They call it 'Oasis Project' for a reason
Legislation holds promise of economic life in northeast
Oregon high desert
editorial goes out to two groups of people: First, the folks
who do most of the working, playing and dying in northeast
Oregon, and secondly, the group of lawmakers who soon will
make a choice that will significantly affect everybody in
the first group.
To the people
A bill is making its way through the Legislature that, at
first glance, has little consequence to any of you. At least
until you look at the bigger picture.
The legislation is known as the Oasis Bill, which would make
up to 300,000 acre feet of additional water from the
Columbia River available to new or existing farms and
businesses, allowing irrigation of an additional 100,000
acres of farmland in the northeast part of the state.
While the temptation may be to shrug off this legislation as
irrelevant , the truth is that as the agriculture economy
goes in northeast Oregon, so goes the number of jobs,
business expansions and the stability of the region.
Do you work at a Main Street retail store? You'd better give
this issue some attention. Do you work at a farm-supply
business? This is about you.
Because when the agricultural economy thrives, so do
employers who reap the benefits of increased sales and
better profits, which allow for new investment. To the other
extreme, when the ag economy stagnates or declines, your
employers soon feel the pinch and start looking for cost
savings and consider work force reductions.
There is no question the Oasis legislation holds promise for
everyone in northeast Oregon who puts their faith in an
economy anchored by agriculture.
To the lawmakers
The House of Representatives has passed this bill and sent
it on to the Senate, where it's not expected to receive a
warm welcome. In fact, the bill wasn't strongly embraced in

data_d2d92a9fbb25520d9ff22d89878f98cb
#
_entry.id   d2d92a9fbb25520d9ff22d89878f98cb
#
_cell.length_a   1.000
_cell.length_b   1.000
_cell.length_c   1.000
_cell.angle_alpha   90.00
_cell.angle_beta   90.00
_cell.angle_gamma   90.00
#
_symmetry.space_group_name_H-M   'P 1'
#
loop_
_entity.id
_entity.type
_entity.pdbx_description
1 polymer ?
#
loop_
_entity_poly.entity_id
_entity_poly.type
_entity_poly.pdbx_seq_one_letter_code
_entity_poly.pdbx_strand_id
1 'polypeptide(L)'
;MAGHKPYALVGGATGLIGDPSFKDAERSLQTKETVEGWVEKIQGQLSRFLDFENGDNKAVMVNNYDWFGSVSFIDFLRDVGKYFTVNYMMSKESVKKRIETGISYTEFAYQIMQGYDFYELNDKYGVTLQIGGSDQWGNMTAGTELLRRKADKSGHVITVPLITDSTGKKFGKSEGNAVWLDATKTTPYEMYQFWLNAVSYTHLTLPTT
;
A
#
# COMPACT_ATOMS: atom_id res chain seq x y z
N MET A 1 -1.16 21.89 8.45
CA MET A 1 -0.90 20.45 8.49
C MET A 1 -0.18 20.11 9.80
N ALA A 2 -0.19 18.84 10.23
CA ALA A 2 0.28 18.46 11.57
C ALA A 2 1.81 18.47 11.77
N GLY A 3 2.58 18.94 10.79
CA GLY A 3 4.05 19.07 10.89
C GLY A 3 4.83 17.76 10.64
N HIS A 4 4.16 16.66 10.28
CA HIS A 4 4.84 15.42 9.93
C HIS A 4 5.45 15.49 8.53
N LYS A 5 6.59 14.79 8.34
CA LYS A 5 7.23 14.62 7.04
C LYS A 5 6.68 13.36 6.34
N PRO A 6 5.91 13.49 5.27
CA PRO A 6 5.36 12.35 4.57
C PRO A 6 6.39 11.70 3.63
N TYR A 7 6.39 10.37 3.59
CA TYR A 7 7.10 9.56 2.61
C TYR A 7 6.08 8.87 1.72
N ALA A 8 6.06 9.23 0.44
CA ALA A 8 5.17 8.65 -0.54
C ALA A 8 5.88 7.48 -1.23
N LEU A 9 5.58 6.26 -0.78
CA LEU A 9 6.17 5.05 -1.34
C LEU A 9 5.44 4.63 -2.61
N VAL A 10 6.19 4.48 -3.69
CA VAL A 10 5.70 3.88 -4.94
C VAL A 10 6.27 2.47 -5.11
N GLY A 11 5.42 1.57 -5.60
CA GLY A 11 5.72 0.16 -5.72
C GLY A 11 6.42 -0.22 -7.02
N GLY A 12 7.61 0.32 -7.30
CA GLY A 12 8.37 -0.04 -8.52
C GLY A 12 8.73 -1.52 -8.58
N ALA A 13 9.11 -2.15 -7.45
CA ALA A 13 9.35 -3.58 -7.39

the House where it passed with a 35-22 vote. And with no
surprise, lawmakers on the west side of the state were the
most vocal in their opposition.
As to the lawmakers in the Senate who may take the lead from
opposition in the House, this is not a special interest
Initially it may benefit those who operate irrigated farms,
but the tentacles of this economic surge eventually will
embrace the entire region. And with all due respect to the
House members from Oregon populous west side, the combined
residents of Umatilla, Morrow and Gilliam counties number in
excess of 85,000. That number hardly represents "only a few"
who will benefit. All of them stand to gain from a growing
and thriving economy.
To the governor
Assuming the bill makes it through the Senate with
amendments, Gov. Ted Kulongoski has said he will veto the
bill. We in Eastern Oregon think that would be a big
mistake. We know the governor doesn't like this bill because
it doesn't fit with his vision for aquifer recharge. We know
he worries about the equity of diverting more water from the
Columbia River at the risk of offending neighbors in
Washington and Idaho, as well as the Confederated Tribes of
the Umatilla Indian Reservation.
But Gov. Kulongoski hasn't done much to move this region in
the direction of aquifer recharge. And while the state of
Washington moves ahead with long-range planning to divert
more water from the Columbia, we in Eastern Oregon can ill
afford to worry about offending the fine residents of the
This bill holds promise of adding tens of millions of
dollars annually to the economy of northeast Oregon, all
from a quantity of water that amounts to a microscopic drop
in the barrel that represents the Columbia River.
And if the governor pulls out his veto pen, the East
Oregonian will expect an op-ed from the governor detailing
the urgent steps he intends to pursue over the next three
years to move his aquifer recharge agenda off the dime.
We won't be satisfied with well-rehearsed political
double-speak. We'll expect an op-ed that tells all of us
what he intends to do as the leader of our state government
to aggressively pursue his alternatives to the Oasis
Back to the people
As to those who do most of the working, playing and dying in
this region, if you're satisfied with where this legislation
is headed, by all means stay silent. But if you care about
future prosperity, you will speak your mind by calling your
Senate representation and the governor's office, pleading
for passage of this crucial piece of legislation.